Every year we design our homeschooling curriculum loosely around a trip for the following year. I find it helps me stay focused and it feeds the boys interest throughout the year. I choose research topics and units based on hands-on experiences we can do on our trip. In order to avoid boring ourselves, we choose places that neither my husband or I have been.
For many years the Yukon had called. Through anecdotal tales and literary glory, others experiences of the vast expanse had created a desperate ache inside my gut. Once we decided that our home school trip would take us farther North than any of us had ever been our excitement began to boil. Luckily, we had quite a few books on the Yukon, but we lucked out at some second hand stores and added to the pile. We jam packed as much as humanly possible into ten days. We drove between ten and fourteen hours a day for the first week, in order to see as much as we could, and honestly we could have stayed another three months and been busy.
On our second night we stayed at the Hot Springs in Liard, BC. It was an easy and beautiful ten minute saunter into the forest, with an odd and invigorating smell, somewhat like sulfur. It was cold but the ground was warm, which created this steaming mud and fauna unlike anything I’ve ever seen. The long plank path lead straight through a remarkable meadow swamp. Moss, lichen, and fat bulbous leaved plants pushed through the shallow warmth of the grass and swamp like pools. When we reached the end of the path, we found their stunning pool. The cool end of the pool lead into a tiny little stream, barely two feet deep. We paddled through on our tummies – down and through and around. It wasn’t very far, but it seemed a million miles away as the other guests disappeared into the forest behind us and everything was silent. The plants above us and all around morphed into a jungle, and we instantly felt like we’d changed continents. Ferns hung over head, clinging to soggy logs and slick stones. It was truly remarkable.
Wandering around Dawson City with two kids in tow one one of my favourite days. It felt as if we had stumbled back in time. Other than a few fresh coats of paint on various buildings, it was easy to see that upgrades had never been a priority, which was a wonderful surprise. It was hot, which we found odd complaining about since we live in a bloody desert but it was surprising. The streets were dirt and the sidewalks were made of planks, which made the dust settle and stick to our sweat for the long haul. It was icky and the kids were tired. We were so thirty and the map of the town is made up of landmarks and historical points of interest, so unfortunately GET DRINKS HERE wasn’t marked.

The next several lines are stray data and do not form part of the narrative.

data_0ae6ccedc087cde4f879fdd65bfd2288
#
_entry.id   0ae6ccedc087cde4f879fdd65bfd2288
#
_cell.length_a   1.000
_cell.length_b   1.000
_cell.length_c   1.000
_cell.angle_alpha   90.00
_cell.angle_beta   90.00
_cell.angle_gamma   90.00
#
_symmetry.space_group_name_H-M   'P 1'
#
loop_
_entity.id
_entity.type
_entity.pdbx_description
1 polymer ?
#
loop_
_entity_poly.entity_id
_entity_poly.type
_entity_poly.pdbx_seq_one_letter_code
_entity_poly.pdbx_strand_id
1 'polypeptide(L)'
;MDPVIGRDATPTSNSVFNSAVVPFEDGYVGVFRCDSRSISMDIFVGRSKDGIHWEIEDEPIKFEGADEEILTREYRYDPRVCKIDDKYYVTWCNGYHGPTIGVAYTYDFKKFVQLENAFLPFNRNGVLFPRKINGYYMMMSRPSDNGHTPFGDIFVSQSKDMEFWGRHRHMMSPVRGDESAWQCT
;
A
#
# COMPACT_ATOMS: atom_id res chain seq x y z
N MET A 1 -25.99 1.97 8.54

Nevertheless, what an incredible place. The sagging churches, dilapidated billboards and old broken buildings were amazing. A town supported almost entirely by the tourist industry and yet, since the gold rush it had clearly never made enough money to make it truly take off. The Dawson City Museum was incredible – a true highlight for a couple of gold rush crazy kiddos. We stumbled into a little gold shop along the river and they had this incredible display of gold taken from all the different mines. We wandered and wandered, and around every corner was “wow!”
We got incredible lucky and had a friend with family that owned a gold claim just outside of town and we were invited to stop by the mine and see how a real gold mine worked. The boys found a little bit of gold, got to try out the equipment and then we had a Lynx casually wander by while we were panning. It was a fantastic day.
The hardest part about driving so hard and for so many days is we were ALWAYS tired. It truly was an exhausting trip. By day 7 we had one boy wanting to camp everywhere and experience more, and the other wanting to pull 20 hr days and get home ASAP. Nevertheless, with limited time off every year and wanting to get as much done as possible, rarely are our vacations truly a vacation. Although this is just a smidgen of what we did on our trip, I hope it inspires you to go and check it out. We’re going to go again!